Wine and Spice: How to Enjoy Wine With Spices
How to Drink Wine With Spices
by Paul Howard
Unlike in Europe, wine made from grapes was neither produced nor consumed in quantity in Asia, so there is no clearly established tradition of wine and food matching. Partnering wine with Far Eastern food is more difficult than with western cuisine – names, dishes and ingredients may be unfamiliar and it is well known that key ingredients such as chilli, ginger and tamarind are not wine-friendly. Nonetheless, it is possible to enjoy wine with Asian food, particularly where it majors on subtlety and complexity rather than sheer heat.
So here are some guidelines and suggestions as to which styles of wine are likely to be most successful with Indian, Chinese and Thai food. Drinking beer is rightly a good and popular option – but it doesn’t have to be the only one!
“Subtle nuances of complex wines will diminish”
Let’s write off the searingly hot stuff straight away. Dishes with testosterone-appeal like vindaloo verge on the lethal and numb the taste buds so don’t waste money on wine with those. Lager (preferably Indian) or lassi will serve you best if you like searing heat. However, Indian cuisine is the product of many cultures and regions, offering milder dishes that do collaborate with wine, including tandoori and balti. Don’t get too hung up on individual ingredients, just know how hot the dish is. The inclusion of cooling yoghurt, coconut, rice and various breads is also helpful.
Don’t waste money on expensive bottles; it is inevitable that the subtle nuances of complex wines will diminish and older wines are just too frail. Tannins and oak flavours are best avoided too. Most rosé is too flimsy while, conversely, robust fortified wines like port are too alcoholic for most people to drink through a meal. Fortunately, that still leaves a wide range of wines to try!
“Young and fruity”
Fight fire with fruit; wines with plenty of fruit can afford to lose a little when faced with spices. Try a New World unoaked chardonnay with mild and creamy coconut dishes or korma. A little sweetness is also a good weapon against heat and sweetness will diminish when it encounters chilli.
Off-dry aromatic wines such as Gewurztraminer, Pinot Gris or Muscat are a very good choice, say with vegetable curries or bhajis. A demi-sec Vouvray is another savvy selection. In red wine, young and fruity low-tannin wines are much the best choice. Southern Italians such as Primitivo and Negroamaro can deal with meat dishes while South Africans swear by Pinotage. Drinking fizz with curry has its advocates too. Omar Khayyam sparkling wine is the authentic choice as it’s made in India near Mumbai.
As with Indian cuisine, Chinese is comprised of a whole range of regional cuisines, but in Britain probably the most commonly eaten style is Cantonese. The emphasis is on textures and savoury sauces rather than combining spices. Vegetables, mushrooms, pork, duck and chicken are all important ingredients. Dishes are usually milder than in India but those classic sweet and sour elements present a challenge. Given that various Chinese dishes are frequently served together, a wine that can act as a good all-rounder is ideal.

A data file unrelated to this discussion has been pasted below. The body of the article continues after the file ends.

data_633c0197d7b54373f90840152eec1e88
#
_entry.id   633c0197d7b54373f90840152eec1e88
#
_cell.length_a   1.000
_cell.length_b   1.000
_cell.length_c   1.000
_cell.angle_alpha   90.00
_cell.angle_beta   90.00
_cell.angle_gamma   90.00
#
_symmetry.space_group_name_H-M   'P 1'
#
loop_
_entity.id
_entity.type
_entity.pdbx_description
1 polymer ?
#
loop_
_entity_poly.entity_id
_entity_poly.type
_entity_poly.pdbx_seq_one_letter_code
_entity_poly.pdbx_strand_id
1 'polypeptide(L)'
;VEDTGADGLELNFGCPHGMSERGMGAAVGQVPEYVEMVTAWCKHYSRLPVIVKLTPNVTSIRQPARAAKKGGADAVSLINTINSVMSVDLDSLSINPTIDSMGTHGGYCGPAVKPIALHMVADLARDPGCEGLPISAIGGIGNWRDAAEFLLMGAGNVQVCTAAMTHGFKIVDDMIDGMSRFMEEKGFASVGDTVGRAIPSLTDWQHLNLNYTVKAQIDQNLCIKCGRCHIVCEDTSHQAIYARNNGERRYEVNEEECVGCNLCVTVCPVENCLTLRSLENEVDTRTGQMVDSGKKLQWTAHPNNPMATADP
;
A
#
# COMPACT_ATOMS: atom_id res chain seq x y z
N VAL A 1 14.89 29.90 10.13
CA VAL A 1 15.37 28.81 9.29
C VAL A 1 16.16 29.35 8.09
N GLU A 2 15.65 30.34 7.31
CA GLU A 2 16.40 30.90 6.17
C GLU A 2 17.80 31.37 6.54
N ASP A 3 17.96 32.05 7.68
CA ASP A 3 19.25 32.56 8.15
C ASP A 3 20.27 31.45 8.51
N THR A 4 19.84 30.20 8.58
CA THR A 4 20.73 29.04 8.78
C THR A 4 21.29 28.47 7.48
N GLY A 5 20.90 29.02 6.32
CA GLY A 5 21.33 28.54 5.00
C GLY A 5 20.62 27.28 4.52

“Try a well chilled bottle of fizz”
This is where classic German white wines are ideal. An off-dry German Riesling has both acidity and a delicate sweetness that is delightful with stir-fries and can handle sweet and sour. They also go well with pork dishes and crispy Peking duck pancakes. Aromatic grape varieties from Alsace such as Gewurztraminer and Pinot Gris pair well with saltier or soy-sauced dishes such as spare ribs!
Most reds usually do not fare well with Chinese and will feel heavy. Their tannins clash badly with salty foods, creating bitter tastes. So choose low-tannin fruity young reds and ask for them to be chilled. Beaujolais is first choice, or a young Pinot Noir from the New World or Cabernet Franc from the Loire. A good compromise is to drink rosé – a heavier off-dry style offers the best potential. You might like to try a well chilled bottle of fizz with Chinese food. If you do then a demi-sec Cava would be my selection.
“Acidity is important”
There are Chinese influences on Thai food but there are several different regional cuisines. Thai food employs herbs, coconut, and various pastes and fish sauces (nam pla). Fish and shellfish are common ingredients, as are beef and pork. Flavours range from the mild to the volcanic, so as with Indian food check the overall impression of heat first.
Acidity is important, but sweetness less so. When in doubt, a dry New Zealand Sauvignon Blanc is a good choice, as are dry Gewurztraminer and Pinot Gris from Alsace or New Zealand. There is even a role for a buttery Chardonnay or aromatic Viognier if you stick with mild coconut or peanut dishes. As for fizz, I’d choose a well-chilled Prosecco.
“There are no rules”
Red wines are again harder to match; the tannins will actively clash with many ingredients and taste bitter. Mild beef dishes present the best opportunity to drink reds. Try a simple young red such as a Dolcetto or Valpolicella. As with Chinese food, rosé can be a good compromise, but with Thai choose a dry version. You’ll get red fruit flavours with refreshing acidity and no awkward tannins.
Finally, it’s also useful to recall that Asian cuisine comes with plain accompaniments designed to refresh the palate, such as rice, breads or noodles. These provide an interlude where wine can be enjoyed. In a restaurant buy wine by the glass, as this is a simple and low-cost way to experiment and reduce the risk of a dud match.
Do try some of these suggestions even where that might mean putting some of your usual wine or food choices on hold. But of course there are no rules, only guidelines that are still being worked out. Your personal taste is always paramount; if a combination tastes good then it is good!